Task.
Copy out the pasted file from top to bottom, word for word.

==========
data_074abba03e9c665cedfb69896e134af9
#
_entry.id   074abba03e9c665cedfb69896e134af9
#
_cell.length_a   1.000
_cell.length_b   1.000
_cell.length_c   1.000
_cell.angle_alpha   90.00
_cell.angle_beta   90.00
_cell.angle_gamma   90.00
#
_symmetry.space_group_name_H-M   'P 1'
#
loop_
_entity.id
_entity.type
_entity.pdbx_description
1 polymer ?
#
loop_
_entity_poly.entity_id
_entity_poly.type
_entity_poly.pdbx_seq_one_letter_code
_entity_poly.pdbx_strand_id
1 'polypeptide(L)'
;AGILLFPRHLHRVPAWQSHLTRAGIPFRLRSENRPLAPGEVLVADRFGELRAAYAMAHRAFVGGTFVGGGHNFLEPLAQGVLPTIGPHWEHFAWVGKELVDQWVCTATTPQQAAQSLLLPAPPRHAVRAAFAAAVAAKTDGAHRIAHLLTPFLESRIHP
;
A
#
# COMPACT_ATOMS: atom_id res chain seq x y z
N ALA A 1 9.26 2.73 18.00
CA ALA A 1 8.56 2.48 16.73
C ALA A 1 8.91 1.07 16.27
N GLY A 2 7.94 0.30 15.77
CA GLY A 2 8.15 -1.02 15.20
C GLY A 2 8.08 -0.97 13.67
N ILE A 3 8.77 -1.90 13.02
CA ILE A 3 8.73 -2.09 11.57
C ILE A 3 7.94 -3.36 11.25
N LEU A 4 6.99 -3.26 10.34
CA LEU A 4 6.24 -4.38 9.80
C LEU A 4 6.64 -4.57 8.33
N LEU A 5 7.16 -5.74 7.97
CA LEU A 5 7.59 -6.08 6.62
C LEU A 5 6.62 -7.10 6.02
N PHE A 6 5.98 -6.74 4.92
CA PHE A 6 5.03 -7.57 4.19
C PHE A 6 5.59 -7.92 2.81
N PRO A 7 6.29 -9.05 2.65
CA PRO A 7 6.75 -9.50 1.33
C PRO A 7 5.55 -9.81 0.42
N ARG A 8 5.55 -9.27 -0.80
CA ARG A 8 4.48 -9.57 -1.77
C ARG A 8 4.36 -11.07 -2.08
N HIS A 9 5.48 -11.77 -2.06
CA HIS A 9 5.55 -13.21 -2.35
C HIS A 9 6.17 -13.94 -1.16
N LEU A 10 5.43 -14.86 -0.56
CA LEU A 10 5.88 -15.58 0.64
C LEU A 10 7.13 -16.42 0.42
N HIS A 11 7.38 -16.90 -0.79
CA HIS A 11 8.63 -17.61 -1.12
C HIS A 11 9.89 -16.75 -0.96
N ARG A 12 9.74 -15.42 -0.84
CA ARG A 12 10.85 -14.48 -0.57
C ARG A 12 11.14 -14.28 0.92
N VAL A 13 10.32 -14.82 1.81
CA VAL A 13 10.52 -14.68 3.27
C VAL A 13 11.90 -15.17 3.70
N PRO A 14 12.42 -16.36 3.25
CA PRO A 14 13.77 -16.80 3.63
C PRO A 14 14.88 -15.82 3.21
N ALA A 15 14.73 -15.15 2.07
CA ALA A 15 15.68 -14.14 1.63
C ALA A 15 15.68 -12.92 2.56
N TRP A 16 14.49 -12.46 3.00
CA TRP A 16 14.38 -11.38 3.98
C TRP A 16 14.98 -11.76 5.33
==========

data_074abba03e9c665cedfb69896e134af9
#
_entry.id   074abba03e9c665cedfb69896e134af9
#
_cell.length_a   1.000
_cell.length_b   1.000
_cell.length_c   1.000
_cell.angle_alpha   90.00
_cell.angle_beta   90.00
_cell.angle_gamma   90.00
#
_symmetry.space_group_name_H-M   'P 1'
#
loop_
_entity.id
_entity.type
_entity.pdbx_description
1 polymer ?
#
loop_
_entity_poly.entity_id
_entity_poly.type
_entity_poly.pdbx_seq_one_letter_code
_entity_poly.pdbx_strand_id
1 'polypeptide(L)'
;AGILLFPRHLHRVPAWQSHLTRAGIPFRLRSENRPLAPGEVLVADRFGELRAAYAMAHRAFVGGTFVGGGHNFLEPLAQGVLPTIGPHWEHFAWVGKELVDQWVCTATTPQQAAQSLLLPAPPRHAVRAAFAAAVAAKTDGAHRIAHLLTPFLESRIHP
;
A
#
# COMPACT_ATOMS: atom_id res chain seq x y z
N ALA A 1 9.26 2.73 18.00
CA ALA A 1 8.56 2.48 16.73
C ALA A 1 8.91 1.07 16.27
N GLY A 2 7.94 0.30 15.77
CA GLY A 2 8.15 -1.02 15.20
C GLY A 2 8.08 -0.97 13.67
N ILE A 3 8.77 -1.90 13.02
CA ILE A 3 8.73 -2.09 11.57
C ILE A 3 7.94 -3.36 11.25
N LEU A 4 6.99 -3.26 10.34
CA LEU A 4 6.24 -4.38 9.80
C LEU A 4 6.64 -4.57 8.33
N LEU A 5 7.16 -5.74 7.97
CA LEU A 5 7.59 -6.08 6.62
C LEU A 5 6.62 -7.10 6.02
N PHE A 6 5.98 -6.74 4.92
CA PHE A 6 5.03 -7.57 4.19
C PHE A 6 5.59 -7.92 2.81
N PRO A 7 6.29 -9.05 2.65
CA PRO A 7 6.75 -9.50 1.33
C PRO A 7 5.55 -9.81 0.42
N ARG A 8 5.55 -9.27 -0.80
CA ARG A 8 4.48 -9.57 -1.77
C ARG A 8 4.36 -11.07 -2.08
N HIS A 9 5.48 -11.77 -2.06
CA HIS A 9 5.55 -13.21 -2.35
C HIS A 9 6.17 -13.94 -1.16
N LEU A 10 5.43 -14.86 -0.56
CA LEU A 10 5.88 -15.58 0.64
C LEU A 10 7.13 -16.42 0.42
N HIS A 11 7.38 -16.90 -0.79
CA HIS A 11 8.63 -17.61 -1.12
C HIS A 11 9.89 -16.75 -0.96
N ARG A 12 9.74 -15.42 -0.84
CA ARG A 12 10.85 -14.48 -0.57
C ARG A 12 11.14 -14.28 0.92
N VAL A 13 10.32 -14.82 1.81
CA VAL A 13 10.52 -14.68 3.27
C VAL A 13 11.90 -15.17 3.70
N PRO A 14 12.42 -16.36 3.25
CA PRO A 14 13.77 -16.80 3.63
C PRO A 14 14.88 -15.82 3.21
N ALA A 15 14.73 -15.15 2.07
CA ALA A 15 15.68 -14.14 1.63
C ALA A 15 15.68 -12.92 2.56
N TRP A 16 14.49 -12.46 3.00
CA TRP A 16 14.38 -11.38 3.98
C TRP A 16 14.98 -11.76 5.33